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Compare the Proposals Elizabeth Receives From Mr Collins and Mr Darcy and Her Reactions to Them

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Introduction

Compare the Proposals Elizabeth Receives From Mr Collins and Mr Darcy and Her Reactions to Them "Pride and Prejudice" deal with several issues important to people in the early 19th century. Marriage is a key theme in this book of love, hatred, pride and prejudice. Marriage was highly imperative in the early 19th century, especially with girls born into less wealthy families. Being over 25 and unmarried was an extremely undesirable position to be in. It was also necessary for a young girl to marry so that she was not financially dependant on her family. At the beginning of the novel, Austen writes, "a wealthy, single man must need a wife." This was the attitude of women who wanted and needed a husband. For women in the early 19th century, women were customarily restricted to the home and their families. For women in upper-middle class, such as the Bennet family, life consisted of dances, dinners and visits to their friends and relatives. A woman's place in society was to marry a (preferably wealthy) man as a duty to her parents. Also she would have been expected to have at least one son to ensure that their family's estate can stay in the family. Mrs Bennet was so keen to marry her daughters off to a wealthy gentleman to ensure Mr Collins would not get the Longbourn estate, which would be disastrous. As Mr and Mrs Bennett had 5 children, they had assumed that at least one of them would be a boy and inherit Longbourn. ...read more.

Middle

For example, after Mr Collins' has requested time alone with Lizzy she "begs (she) you will not go." This was quite rude of Lizzy, but Mr Collins' thinks it "only adds to your other perfections." Lizzy is also guilty of being subject to the vices of pride and prejudice. She is prejudice towards Mr Collins' who has been brought up to believe that he is dull and boring, however she does not know him very well. She is also prejudice towards him because she thinks the worst of him because he is entitled to the estate after her father dies. This is not his fault or anything he has done to deserve it, it is just the entail law. Lizzy is also guilty of having a lot of pride. She does not want to marry Mr Collins even though she knows that it will save her estate and she is getting old. She does not want to marry Mr Collins beause she does not want to have to swallow her pride and admit that she is going against her values and marrying for convenience rather than love. In chapter 34 we see Mr Darcy, in an agitated manner walked towards Lizzy and he said, "In vain have I struggled. It will not do. My feelings will not be repressed. You must allow me to tell you how ardently I admire and love you." This is already a contrast to Mr Collins' proposal. Here we can tell that Mr Darcy is nervous about asking for Lizzy's hand in marriage, whereas Mr Collins "set about it in a very orderly manner." ...read more.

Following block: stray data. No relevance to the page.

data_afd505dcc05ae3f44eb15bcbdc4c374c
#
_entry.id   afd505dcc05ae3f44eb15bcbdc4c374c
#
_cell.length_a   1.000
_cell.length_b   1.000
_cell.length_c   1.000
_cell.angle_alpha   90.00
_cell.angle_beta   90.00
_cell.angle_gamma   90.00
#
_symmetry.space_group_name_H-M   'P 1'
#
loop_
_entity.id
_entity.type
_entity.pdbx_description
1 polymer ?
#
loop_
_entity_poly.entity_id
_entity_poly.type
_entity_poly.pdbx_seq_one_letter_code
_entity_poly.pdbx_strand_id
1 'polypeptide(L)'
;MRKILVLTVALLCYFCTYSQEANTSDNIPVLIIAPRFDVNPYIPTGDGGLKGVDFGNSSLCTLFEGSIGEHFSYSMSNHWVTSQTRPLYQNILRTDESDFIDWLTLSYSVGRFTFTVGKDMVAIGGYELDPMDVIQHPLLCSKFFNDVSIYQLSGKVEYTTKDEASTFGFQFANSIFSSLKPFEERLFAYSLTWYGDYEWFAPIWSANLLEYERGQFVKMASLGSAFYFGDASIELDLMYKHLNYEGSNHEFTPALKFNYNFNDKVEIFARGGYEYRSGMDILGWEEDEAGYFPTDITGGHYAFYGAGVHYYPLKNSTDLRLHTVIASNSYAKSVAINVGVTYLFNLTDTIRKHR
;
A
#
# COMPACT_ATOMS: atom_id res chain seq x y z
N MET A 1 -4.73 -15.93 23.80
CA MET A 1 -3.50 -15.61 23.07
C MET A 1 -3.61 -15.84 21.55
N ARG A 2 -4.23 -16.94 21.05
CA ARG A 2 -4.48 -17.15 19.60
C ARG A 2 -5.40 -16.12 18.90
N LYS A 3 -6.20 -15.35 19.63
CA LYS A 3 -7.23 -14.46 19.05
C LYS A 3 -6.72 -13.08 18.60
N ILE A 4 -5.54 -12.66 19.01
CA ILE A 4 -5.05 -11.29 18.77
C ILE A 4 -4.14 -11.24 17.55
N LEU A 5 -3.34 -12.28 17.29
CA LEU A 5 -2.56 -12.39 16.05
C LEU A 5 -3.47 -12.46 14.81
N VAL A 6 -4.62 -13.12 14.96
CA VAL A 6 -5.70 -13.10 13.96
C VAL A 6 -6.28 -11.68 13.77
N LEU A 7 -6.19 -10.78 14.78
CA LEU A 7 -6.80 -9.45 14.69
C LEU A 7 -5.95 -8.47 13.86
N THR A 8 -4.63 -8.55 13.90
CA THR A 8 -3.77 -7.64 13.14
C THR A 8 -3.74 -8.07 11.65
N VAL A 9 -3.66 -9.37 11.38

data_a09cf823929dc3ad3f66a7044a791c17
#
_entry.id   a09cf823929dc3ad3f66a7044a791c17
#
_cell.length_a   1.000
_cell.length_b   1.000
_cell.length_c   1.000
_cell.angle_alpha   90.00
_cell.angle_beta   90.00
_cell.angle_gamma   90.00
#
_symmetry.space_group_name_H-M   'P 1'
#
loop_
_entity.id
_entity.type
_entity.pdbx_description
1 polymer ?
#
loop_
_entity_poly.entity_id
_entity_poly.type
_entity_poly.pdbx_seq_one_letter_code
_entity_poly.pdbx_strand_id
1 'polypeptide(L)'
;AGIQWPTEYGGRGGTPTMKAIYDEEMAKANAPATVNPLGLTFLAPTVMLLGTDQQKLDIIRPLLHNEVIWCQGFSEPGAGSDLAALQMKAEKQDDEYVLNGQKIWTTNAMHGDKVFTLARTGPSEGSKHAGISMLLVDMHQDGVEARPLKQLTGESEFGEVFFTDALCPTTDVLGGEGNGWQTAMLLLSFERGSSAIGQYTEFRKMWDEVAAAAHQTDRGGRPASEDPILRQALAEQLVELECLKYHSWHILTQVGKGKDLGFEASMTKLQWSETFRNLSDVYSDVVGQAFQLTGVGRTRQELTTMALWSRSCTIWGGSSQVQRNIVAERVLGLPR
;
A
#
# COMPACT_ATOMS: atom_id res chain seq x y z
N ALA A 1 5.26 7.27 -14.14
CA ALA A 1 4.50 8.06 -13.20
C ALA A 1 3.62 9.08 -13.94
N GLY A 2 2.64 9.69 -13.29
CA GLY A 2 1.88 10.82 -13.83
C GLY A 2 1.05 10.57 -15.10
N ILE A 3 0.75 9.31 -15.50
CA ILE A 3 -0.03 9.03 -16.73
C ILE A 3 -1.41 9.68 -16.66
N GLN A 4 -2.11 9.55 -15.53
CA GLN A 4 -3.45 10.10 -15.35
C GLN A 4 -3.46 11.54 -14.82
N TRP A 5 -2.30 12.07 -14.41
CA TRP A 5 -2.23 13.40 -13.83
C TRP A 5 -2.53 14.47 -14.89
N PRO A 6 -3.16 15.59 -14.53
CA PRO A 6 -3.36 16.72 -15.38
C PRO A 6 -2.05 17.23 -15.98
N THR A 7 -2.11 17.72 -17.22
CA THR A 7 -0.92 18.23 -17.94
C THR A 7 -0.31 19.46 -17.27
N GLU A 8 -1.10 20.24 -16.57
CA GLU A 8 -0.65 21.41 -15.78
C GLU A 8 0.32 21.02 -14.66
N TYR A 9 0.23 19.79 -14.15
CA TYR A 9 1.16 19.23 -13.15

Conclusion

Mr Darcy also overcame prejudices towards Lizzy that she is inferior to him. By his second proposal. He also realises that "I have been a selfish being all my life, in practice, though not in principle." This means that he has got rid of some of his pride that he is he most important person and everyone else is inferior. By forgiving him for his vices, Lizzy has shown that she has overcome her Pride as she can listen to others and accept it when they apologise. By the end of this chapter Mr Darcy modestly enlightens Elizabeth that he has apologised to Mr Bingley about his unfounded advice about Jane. Again, this shows us that Mr Darcy has overcome both Pride and prejudice. He has overcome pride by talking to someone and apologising for something that he did out of superiority. He is also less prejudice as he realises that Jane really did love Mr Bingley despite her inferior connections and social status. Throughout this novel we see many vices in almost everyone we meet. By the end of the novel both Mr Darcy and Lizzy have overcome their vices and have found true love. Jane Austen uses this to show the reader how our views can be clouded by unfounded judgements and feelings of superiority and inability to swallow our pride and accept our faults and wrong doings. She also used this to show how when we break away from these harsh moulds we can find true beauties in people we never thought possible. ...read more.

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